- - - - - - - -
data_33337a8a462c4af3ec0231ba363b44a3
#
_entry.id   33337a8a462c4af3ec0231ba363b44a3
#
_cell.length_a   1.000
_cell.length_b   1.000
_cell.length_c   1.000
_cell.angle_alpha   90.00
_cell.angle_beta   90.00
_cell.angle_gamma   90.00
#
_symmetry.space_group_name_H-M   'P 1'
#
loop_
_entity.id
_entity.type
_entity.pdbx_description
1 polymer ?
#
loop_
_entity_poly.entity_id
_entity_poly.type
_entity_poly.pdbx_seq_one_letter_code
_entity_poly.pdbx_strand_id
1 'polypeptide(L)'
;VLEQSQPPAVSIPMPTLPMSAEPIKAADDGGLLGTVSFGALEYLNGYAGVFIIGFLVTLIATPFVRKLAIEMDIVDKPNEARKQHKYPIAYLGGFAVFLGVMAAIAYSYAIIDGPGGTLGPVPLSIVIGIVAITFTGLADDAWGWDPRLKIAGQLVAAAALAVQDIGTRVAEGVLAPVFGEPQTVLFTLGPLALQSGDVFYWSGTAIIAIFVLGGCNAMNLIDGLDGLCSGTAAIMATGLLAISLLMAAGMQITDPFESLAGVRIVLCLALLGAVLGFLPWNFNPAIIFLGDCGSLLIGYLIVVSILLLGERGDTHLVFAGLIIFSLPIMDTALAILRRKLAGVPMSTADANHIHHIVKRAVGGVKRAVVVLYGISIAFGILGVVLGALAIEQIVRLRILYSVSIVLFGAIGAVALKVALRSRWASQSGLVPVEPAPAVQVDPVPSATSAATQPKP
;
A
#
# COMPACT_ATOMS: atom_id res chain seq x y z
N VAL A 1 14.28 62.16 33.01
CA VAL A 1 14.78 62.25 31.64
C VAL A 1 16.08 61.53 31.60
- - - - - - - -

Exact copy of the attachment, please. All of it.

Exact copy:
data_33337a8a462c4af3ec0231ba363b44a3
#
_entry.id   33337a8a462c4af3ec0231ba363b44a3
#
_cell.length_a   1.000
_cell.length_b   1.000
_cell.length_c   1.000
_cell.angle_alpha   90.00
_cell.angle_beta   90.00
_cell.angle_gamma   90.00
#
_symmetry.space_group_name_H-M   'P 1'
#
loop_
_entity.id
_entity.type
_entity.pdbx_description
1 polymer ?
#
loop_
_entity_poly.entity_id
_entity_poly.type
_entity_poly.pdbx_seq_one_letter_code
_entity_poly.pdbx_strand_id
1 'polypeptide(L)'
;VLEQSQPPAVSIPMPTLPMSAEPIKAADDGGLLGTVSFGALEYLNGYAGVFIIGFLVTLIATPFVRKLAIEMDIVDKPNEARKQHKYPIAYLGGFAVFLGVMAAIAYSYAIIDGPGGTLGPVPLSIVIGIVAITFTGLADDAWGWDPRLKIAGQLVAAAALAVQDIGTRVAEGVLAPVFGEPQTVLFTLGPLALQSGDVFYWSGTAIIAIFVLGGCNAMNLIDGLDGLCSGTAAIMATGLLAISLLMAAGMQITDPFESLAGVRIVLCLALLGAVLGFLPWNFNPAIIFLGDCGSLLIGYLIVVSILLLGERGDTHLVFAGLIIFSLPIMDTALAILRRKLAGVPMSTADANHIHHIVKRAVGGVKRAVVVLYGISIAFGILGVVLGALAIEQIVRLRILYSVSIVLFGAIGAVALKVALRSRWASQSGLVPVEPAPAVQVDPVPSATSAATQPKP
;
A
#
# COMPACT_ATOMS: atom_id res chain seq x y z
N VAL A 1 14.28 62.16 33.01
CA VAL A 1 14.78 62.25 31.64
C VAL A 1 16.08 61.53 31.60